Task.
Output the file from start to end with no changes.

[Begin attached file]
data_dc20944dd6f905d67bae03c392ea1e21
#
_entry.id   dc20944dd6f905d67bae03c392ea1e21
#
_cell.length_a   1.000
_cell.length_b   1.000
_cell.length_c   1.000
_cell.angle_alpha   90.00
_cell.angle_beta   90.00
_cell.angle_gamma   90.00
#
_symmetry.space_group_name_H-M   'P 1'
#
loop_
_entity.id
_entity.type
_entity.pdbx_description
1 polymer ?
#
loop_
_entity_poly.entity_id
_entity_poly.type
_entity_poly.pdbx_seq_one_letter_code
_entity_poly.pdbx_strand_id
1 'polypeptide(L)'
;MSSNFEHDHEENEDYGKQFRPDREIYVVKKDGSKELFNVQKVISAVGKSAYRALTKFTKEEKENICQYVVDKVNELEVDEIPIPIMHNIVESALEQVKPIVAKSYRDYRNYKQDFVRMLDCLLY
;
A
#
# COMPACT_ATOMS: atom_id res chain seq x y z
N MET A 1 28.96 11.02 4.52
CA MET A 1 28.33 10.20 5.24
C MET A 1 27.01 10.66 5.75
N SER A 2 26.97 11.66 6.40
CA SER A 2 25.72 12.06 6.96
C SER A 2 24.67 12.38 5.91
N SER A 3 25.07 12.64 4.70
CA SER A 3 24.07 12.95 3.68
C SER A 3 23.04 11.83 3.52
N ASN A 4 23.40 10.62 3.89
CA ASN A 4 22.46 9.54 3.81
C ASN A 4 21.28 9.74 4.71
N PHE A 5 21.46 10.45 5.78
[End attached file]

data_dc20944dd6f905d67bae03c392ea1e21
#
_entry.id   dc20944dd6f905d67bae03c392ea1e21
#
_cell.length_a   1.000
_cell.length_b   1.000
_cell.length_c   1.000
_cell.angle_alpha   90.00
_cell.angle_beta   90.00
_cell.angle_gamma   90.00
#
_symmetry.space_group_name_H-M   'P 1'
#
loop_
_entity.id
_entity.type
_entity.pdbx_description
1 polymer ?
#
loop_
_entity_poly.entity_id
_entity_poly.type
_entity_poly.pdbx_seq_one_letter_code
_entity_poly.pdbx_strand_id
1 'polypeptide(L)'
;MSSNFEHDHEENEDYGKQFRPDREIYVVKKDGSKELFNVQKVISAVGKSAYRALTKFTKEEKENICQYVVDKVNELEVDEIPIPIMHNIVESALEQVKPIVAKSYRDYRNYKQDFVRMLDCLLY
;
A
#
# COMPACT_ATOMS: atom_id res chain seq x y z
N MET A 1 28.96 11.02 4.52
CA MET A 1 28.33 10.20 5.24
C MET A 1 27.01 10.66 5.75
N SER A 2 26.97 11.66 6.40
CA SER A 2 25.72 12.06 6.96
C SER A 2 24.67 12.38 5.91
N SER A 3 25.07 12.64 4.70
CA SER A 3 24.07 12.95 3.68
C SER A 3 23.04 11.83 3.52
N ASN A 4 23.40 10.62 3.89
CA ASN A 4 22.46 9.54 3.81
C ASN A 4 21.28 9.74 4.71
N PHE A 5 21.46 10.45 5.78